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Posted 27 Jan 2014

Implementing Kinect Gestures

, 28 Jan 2014
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How to implement Kinect gestures

Original post: http://pterneas.com/2014/01/27/implementing-kinect-gestures/

Gesture recognition is a fundamental element when developing Kinect-based applications (or any other Natural User Interfaces). Gestures are used for navigation, interaction or data input. The most common gesture examples include waving, sweeping, zooming, joining hands, and much more. Unfortunately, the current Kinect for Windows SDK does not include a gesture-detection mechanism out of the box. So, you thought that recognizing gestures using Kinect is a pain in the ass? Not any more. Today, I’ll show you how you can implement your own gestures using some really easy techniques. There is no need to be a Math guru or an Artificial Intelligence Yoda to build a simple gesture detection mechanism.

What is a Gesture?

Before implementing something, it is always good to define it. Kinect provides you with the position (X, Y and Z) of the users’ joints 30 times (or frames) per second. If some specific points move to specific relative positions for a given amount of time, then you have a gesture. So, in terms of Kinect, a gesture is the relative position of some joints for a given number of frames. Let’s take the wave gesture as an example. People wave by raising their left or right hand and moving it from side to side. Throughout the gesture, the hand usually remains above the elbow and moves periodically from left to right. Here is a graphical representation of the movement:

Now that you’ve seen and understood what a gesture is, let’s try to specify its underlying algorithm.

Gesture Segments

In the wave gesture, the hand remains above the elbow and moves periodically from left to right. Each position (left / right) is a discrete part of the gesture. Formally, these parts are called segments.

So, the first segment would contain the conditions “hand above elbow” and “hand right of elbow”:

• `Hand.Position.Y > Elbow.Position.Y AND`
• `Hand.Position.X > Elbow.Position.X`

Similarly, the second segment would contain the conditions “hand above elbow” and “hand left of elbow”:

• `Hand.Position.Y > Elbow.Position.Y AND`
• `Hand.Position.X < Elbow.Position.X`

That’s it. If you notice any consecutive repeats of the above segments for at least three or four times, then the user is waving! In .NET, the source code would be really simple; just two classes representing each segment. Of course, each segment class should implement an `Update` method. The `Update` method determines whether the specified conditions are met for a given skeleton body. Returns `Succeeded` if every condition of the segment is met, or `Failed` if none of the conditions is met.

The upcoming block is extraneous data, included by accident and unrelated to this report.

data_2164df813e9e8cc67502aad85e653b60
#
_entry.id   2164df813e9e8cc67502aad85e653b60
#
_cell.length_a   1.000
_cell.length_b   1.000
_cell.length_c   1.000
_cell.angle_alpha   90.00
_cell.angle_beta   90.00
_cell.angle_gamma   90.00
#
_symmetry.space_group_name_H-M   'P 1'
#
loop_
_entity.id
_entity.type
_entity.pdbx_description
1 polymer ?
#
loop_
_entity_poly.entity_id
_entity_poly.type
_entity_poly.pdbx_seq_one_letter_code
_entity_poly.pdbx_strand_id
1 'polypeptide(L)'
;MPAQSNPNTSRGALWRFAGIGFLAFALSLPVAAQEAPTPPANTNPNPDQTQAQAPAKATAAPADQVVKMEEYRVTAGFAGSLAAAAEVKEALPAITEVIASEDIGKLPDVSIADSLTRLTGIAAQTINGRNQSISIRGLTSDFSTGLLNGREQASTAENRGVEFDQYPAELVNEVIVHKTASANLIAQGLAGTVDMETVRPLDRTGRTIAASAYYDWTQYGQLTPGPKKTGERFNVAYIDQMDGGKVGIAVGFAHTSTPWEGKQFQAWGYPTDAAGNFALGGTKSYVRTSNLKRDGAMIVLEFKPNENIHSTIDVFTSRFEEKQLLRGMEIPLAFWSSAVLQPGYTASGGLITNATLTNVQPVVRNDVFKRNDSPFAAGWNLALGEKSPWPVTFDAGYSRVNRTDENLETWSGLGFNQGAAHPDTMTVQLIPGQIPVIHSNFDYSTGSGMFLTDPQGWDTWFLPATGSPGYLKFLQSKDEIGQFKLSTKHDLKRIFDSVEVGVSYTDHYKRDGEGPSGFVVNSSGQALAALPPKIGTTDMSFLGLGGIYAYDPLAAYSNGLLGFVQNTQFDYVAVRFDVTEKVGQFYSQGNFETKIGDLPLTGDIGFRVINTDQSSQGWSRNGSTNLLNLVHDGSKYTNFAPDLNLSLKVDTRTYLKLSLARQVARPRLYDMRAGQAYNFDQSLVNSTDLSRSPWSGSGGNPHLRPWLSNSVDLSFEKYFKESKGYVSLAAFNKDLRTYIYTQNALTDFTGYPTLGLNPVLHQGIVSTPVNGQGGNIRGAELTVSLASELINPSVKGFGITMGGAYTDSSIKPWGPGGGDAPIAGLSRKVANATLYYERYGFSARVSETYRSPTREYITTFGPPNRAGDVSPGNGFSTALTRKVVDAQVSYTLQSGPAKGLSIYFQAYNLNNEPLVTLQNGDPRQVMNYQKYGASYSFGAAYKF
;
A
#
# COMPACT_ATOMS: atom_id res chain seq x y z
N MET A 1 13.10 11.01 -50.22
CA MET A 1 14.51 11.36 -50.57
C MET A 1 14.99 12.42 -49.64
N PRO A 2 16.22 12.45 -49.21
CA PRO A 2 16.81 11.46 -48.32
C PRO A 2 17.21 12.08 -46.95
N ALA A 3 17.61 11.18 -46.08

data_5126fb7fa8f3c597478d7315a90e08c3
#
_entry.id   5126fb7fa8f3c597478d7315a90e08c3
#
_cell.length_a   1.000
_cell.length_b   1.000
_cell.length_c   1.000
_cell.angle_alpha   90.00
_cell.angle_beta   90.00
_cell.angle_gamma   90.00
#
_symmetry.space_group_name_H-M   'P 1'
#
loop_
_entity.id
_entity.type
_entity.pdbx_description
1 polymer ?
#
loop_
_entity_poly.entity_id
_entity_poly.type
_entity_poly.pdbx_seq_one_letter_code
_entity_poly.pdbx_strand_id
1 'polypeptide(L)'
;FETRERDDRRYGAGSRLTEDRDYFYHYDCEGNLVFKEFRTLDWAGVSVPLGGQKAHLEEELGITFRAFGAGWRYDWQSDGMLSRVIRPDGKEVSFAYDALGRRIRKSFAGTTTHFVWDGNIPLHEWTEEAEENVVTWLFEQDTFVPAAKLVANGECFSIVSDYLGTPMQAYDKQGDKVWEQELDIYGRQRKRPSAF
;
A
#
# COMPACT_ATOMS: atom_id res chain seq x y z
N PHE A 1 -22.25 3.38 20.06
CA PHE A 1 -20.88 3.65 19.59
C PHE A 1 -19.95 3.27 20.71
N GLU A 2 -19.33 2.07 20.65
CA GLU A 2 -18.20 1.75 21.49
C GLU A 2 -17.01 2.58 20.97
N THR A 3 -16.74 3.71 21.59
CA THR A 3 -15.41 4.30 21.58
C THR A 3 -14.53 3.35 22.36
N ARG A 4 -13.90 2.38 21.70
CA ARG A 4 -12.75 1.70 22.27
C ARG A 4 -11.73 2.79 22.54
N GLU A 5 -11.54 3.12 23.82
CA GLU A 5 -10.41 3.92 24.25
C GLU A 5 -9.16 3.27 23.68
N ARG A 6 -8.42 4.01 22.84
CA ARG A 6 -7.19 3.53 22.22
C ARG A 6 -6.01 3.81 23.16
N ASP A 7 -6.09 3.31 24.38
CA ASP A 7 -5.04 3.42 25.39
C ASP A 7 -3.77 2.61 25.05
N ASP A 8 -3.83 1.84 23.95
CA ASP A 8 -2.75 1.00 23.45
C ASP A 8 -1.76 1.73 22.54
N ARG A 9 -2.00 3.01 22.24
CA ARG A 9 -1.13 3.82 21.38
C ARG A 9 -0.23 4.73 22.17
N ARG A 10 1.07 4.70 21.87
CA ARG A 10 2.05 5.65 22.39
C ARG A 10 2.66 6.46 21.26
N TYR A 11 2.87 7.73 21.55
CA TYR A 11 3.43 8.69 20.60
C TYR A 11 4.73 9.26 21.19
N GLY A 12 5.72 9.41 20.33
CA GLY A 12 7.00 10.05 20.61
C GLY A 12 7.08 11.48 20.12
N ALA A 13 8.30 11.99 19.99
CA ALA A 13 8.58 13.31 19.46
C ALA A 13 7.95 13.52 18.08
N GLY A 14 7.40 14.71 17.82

```// WaveGestureSegments.cs
using Microsoft.Kinect;

namespace KinectSimpleGesture
{
public interface IGestureSegment
{
GesturePartResult Update(Skeleton skeleton);
}

public class WaveSegment1 : IGestureSegment
{
public GesturePartResult Update(Skeleton skeleton)
{
// Hand above elbow
if (skeleton.Joints[JointType.HandRight].Position.Y >
skeleton.Joints[JointType.ElbowRight].Position.Y)
{
// Hand right of elbow
if (skeleton.Joints[JointType.HandRight].Position.X >
skeleton.Joints[JointType.ElbowRight].Position.X)
{
return GesturePartResult.Succeeded;
}
}

// Hand dropped
return GesturePartResult.Failed;
}
}

public class WaveSegment2 : IGestureSegment
{
public GesturePartResult Update(Skeleton skeleton)
{
// Hand above elbow
if (skeleton.Joints[JointType.HandRight].Position.Y >
skeleton.Joints[JointType.ElbowRight].Position.Y)
{
// Hand left of elbow
if (skeleton.Joints[JointType.HandRight].Position.X <
skeleton.Joints[JointType.ElbowRight].Position.X)
{
return GesturePartResult.Succeeded;
}
}

// Hand dropped
return GesturePartResult.Failed;
}
}
}```

The `GesturePartResult` is an `enum` (we could even use boolean values):

```// GesturePartResult.cs
using System;

namespace KinectSimpleGesture
{
public enum GesturePartResult
{
Failed,
Succeeded
}
}```

Note: For a more advanced example, we could use another GesturePartResult (lets say “Undetermined”), which would indicate that we are not sure about the current gesture result.

Updating the Gesture

We now need a way to update and check the gesture every time the sensor provides us with new skeleton/body data. This kind of check will be done in a separate class and will be called 30 times per second, or at least as many times as our Kinect sensor allows. When updating a gesture, we check each segment and specify whether the movement is complete or whether we need to continue asking for data.